George Levy writes:
Bruno Marchal wrote:
Godel's result, known as Godel's second incompleteness theorem, is that
no consistent machine can prove its own consistency:
IF M is consistent then M cannot prove its consistency
After I read your email, we had a gathering of family and friends, and my
head being full of the subject of this post. I wanted to test the idea of
Godel's second incompleteness theorem on the average people just to see how
they would respond. I found the right place in the discussion to insert the
If I am sane, it is impossible to know for sure that I am sane.
This povoked some hilarity, especially with my kids (young adults) who
probably view me as some kind of nutty professor. While this statement is
mathematically true, it was not considered serious by the people I was
talking with. I guess that the average human has no doubt about his own
sanity.(But my kids had some doubts about mine) One way to prove that you
are crazy is to assert that you are sane. This means that the average human
is crazy! :-)
"If I am sane, it is impossible to know for sure that I am sane."
Everybody believes he is sane, whether he is sane or not, and nobody can
prove he is sane. In psychiatry, this is the key problem with delusions. If
it were possible in general to prove one's own sanity, then deluded
patients, who more often than not retain their ability to think logically,
would be able to demonstrate to themselves that they were deluded. But by
definition of a delusion, this is impossible.
If you want to know what it is like for a psychotic patient to have forced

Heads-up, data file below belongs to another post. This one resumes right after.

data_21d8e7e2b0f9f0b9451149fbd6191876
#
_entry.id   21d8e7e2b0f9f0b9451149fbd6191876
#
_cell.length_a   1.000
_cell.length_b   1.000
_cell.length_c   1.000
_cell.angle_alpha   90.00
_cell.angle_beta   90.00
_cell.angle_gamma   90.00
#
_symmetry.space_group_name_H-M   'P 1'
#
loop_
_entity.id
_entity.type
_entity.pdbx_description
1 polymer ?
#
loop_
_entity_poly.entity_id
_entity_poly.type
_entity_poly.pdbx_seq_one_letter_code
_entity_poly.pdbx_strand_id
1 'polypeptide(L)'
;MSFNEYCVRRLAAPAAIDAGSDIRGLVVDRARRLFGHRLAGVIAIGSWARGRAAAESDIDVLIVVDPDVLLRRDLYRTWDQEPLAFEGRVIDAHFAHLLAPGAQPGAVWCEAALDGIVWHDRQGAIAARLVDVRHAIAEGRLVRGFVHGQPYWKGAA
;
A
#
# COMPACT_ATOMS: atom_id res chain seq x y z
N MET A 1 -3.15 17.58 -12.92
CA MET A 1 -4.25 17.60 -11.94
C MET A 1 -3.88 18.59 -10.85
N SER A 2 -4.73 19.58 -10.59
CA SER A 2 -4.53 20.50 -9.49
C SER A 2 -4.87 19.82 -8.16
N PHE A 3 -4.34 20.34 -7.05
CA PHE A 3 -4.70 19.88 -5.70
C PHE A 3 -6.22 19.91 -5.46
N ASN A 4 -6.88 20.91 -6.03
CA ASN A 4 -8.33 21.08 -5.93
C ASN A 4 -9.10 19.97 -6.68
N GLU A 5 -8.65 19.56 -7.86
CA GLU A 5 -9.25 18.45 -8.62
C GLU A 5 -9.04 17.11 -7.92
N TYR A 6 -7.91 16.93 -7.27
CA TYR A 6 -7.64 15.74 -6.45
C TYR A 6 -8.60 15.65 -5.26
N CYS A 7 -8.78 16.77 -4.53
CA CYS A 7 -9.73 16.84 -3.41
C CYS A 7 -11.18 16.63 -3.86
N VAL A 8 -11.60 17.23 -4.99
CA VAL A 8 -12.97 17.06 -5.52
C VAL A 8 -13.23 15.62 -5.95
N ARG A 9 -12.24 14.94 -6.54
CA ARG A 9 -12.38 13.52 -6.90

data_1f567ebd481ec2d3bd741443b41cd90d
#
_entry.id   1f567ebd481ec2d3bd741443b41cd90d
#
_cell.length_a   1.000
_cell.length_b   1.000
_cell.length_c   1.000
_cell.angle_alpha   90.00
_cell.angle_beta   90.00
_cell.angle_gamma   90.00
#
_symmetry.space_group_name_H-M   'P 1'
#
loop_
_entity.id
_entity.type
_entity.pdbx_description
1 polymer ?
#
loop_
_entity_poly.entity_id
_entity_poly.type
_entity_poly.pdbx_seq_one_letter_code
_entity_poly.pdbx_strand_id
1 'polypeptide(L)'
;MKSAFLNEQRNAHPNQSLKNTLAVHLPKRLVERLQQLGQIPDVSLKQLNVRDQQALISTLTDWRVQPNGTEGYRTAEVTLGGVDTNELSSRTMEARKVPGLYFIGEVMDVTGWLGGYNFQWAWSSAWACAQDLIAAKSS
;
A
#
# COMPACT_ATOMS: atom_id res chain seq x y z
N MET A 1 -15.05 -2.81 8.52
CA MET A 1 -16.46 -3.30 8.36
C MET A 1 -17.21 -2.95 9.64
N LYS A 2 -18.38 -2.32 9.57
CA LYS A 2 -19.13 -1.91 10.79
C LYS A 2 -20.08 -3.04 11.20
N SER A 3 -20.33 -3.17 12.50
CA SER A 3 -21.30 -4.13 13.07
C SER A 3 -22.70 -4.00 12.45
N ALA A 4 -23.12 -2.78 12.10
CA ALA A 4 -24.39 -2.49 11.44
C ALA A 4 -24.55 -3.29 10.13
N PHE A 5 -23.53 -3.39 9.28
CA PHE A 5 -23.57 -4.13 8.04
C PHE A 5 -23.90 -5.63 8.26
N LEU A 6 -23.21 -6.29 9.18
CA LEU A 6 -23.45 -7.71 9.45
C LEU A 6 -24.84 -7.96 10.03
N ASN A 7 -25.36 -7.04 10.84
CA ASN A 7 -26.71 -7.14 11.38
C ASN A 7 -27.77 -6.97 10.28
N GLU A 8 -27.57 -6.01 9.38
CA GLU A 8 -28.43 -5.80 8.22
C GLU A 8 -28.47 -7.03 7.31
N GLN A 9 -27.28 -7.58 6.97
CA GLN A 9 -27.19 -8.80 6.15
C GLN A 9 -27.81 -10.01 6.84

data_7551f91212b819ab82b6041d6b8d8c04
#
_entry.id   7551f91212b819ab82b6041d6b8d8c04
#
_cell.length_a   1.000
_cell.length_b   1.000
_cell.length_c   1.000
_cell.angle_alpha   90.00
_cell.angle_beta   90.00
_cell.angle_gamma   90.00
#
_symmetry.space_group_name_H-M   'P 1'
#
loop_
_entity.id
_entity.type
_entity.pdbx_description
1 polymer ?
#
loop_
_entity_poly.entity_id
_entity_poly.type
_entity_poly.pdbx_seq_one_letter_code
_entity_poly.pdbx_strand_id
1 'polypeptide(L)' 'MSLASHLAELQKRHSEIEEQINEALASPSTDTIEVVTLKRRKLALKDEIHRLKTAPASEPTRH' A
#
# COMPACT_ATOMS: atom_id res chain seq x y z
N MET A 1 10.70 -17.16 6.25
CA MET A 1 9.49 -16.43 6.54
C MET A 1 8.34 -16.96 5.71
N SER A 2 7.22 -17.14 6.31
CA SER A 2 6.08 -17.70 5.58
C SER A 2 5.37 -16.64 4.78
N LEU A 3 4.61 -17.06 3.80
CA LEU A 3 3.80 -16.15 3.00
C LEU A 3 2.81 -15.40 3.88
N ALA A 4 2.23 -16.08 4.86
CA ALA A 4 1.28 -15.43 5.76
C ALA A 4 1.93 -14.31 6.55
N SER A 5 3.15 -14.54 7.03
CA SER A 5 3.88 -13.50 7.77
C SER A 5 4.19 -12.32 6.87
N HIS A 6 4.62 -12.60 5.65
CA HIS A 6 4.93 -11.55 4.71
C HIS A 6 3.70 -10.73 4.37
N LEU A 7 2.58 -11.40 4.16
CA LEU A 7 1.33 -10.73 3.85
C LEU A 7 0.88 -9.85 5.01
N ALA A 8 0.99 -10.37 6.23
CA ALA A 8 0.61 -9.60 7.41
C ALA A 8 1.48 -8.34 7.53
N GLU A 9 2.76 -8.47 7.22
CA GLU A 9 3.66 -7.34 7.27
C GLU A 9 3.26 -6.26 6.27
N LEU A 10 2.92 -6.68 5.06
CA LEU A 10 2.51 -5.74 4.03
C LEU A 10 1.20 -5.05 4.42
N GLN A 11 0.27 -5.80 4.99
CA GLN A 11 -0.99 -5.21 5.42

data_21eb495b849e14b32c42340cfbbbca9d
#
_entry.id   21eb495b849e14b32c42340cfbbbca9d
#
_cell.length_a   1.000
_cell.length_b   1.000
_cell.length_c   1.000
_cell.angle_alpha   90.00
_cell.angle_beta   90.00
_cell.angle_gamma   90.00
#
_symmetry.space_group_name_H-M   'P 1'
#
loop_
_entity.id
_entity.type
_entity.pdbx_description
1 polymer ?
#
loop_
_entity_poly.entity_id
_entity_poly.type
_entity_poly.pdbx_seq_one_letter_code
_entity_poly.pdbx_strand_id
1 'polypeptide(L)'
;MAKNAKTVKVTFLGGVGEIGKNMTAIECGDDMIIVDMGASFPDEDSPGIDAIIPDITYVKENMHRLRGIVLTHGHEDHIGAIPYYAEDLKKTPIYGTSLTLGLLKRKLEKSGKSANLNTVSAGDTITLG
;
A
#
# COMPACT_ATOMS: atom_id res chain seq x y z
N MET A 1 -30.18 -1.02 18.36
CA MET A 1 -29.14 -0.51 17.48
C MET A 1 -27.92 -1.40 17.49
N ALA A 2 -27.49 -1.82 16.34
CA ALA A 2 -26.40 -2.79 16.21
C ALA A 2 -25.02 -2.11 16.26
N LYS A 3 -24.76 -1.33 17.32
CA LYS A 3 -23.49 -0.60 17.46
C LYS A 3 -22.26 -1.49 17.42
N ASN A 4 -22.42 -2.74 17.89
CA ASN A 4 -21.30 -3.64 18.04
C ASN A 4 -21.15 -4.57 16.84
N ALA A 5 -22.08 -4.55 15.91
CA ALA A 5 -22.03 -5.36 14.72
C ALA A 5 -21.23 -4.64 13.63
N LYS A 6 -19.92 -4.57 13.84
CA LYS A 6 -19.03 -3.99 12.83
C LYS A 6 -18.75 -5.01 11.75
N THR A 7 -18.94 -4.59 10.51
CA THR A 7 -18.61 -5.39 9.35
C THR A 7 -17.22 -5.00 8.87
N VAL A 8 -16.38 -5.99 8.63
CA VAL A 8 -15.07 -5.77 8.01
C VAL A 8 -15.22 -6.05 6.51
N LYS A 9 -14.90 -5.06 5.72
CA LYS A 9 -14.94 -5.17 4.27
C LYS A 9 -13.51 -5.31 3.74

treatment, imagine that people from the local psychiatric facility knock on
your door tonight and, after interviewing you, politely explain that your
belief that you are an engineer, married with adult children, own the house
you are living in and the car in the driveway, and so on, is actually all a
systematised delusion. All the evidence you present to show you are sane is
dismissed as part of the delusion, and all the people you thought you could
trust explain that they agree with the psychiatric team. You are then
invited to start taking an antipsychotic drug which, over time, will rectify
your deranged brain chemistry so that you come to understand that your
current beliefs are delusional. If you refuse the medication, you will be
taken to the psychiatric ward with the help of police, if necessary, where
you will again be offered medication, perhaps in injection form if you
continue to refuse tablets.
Frightening, isn't it?
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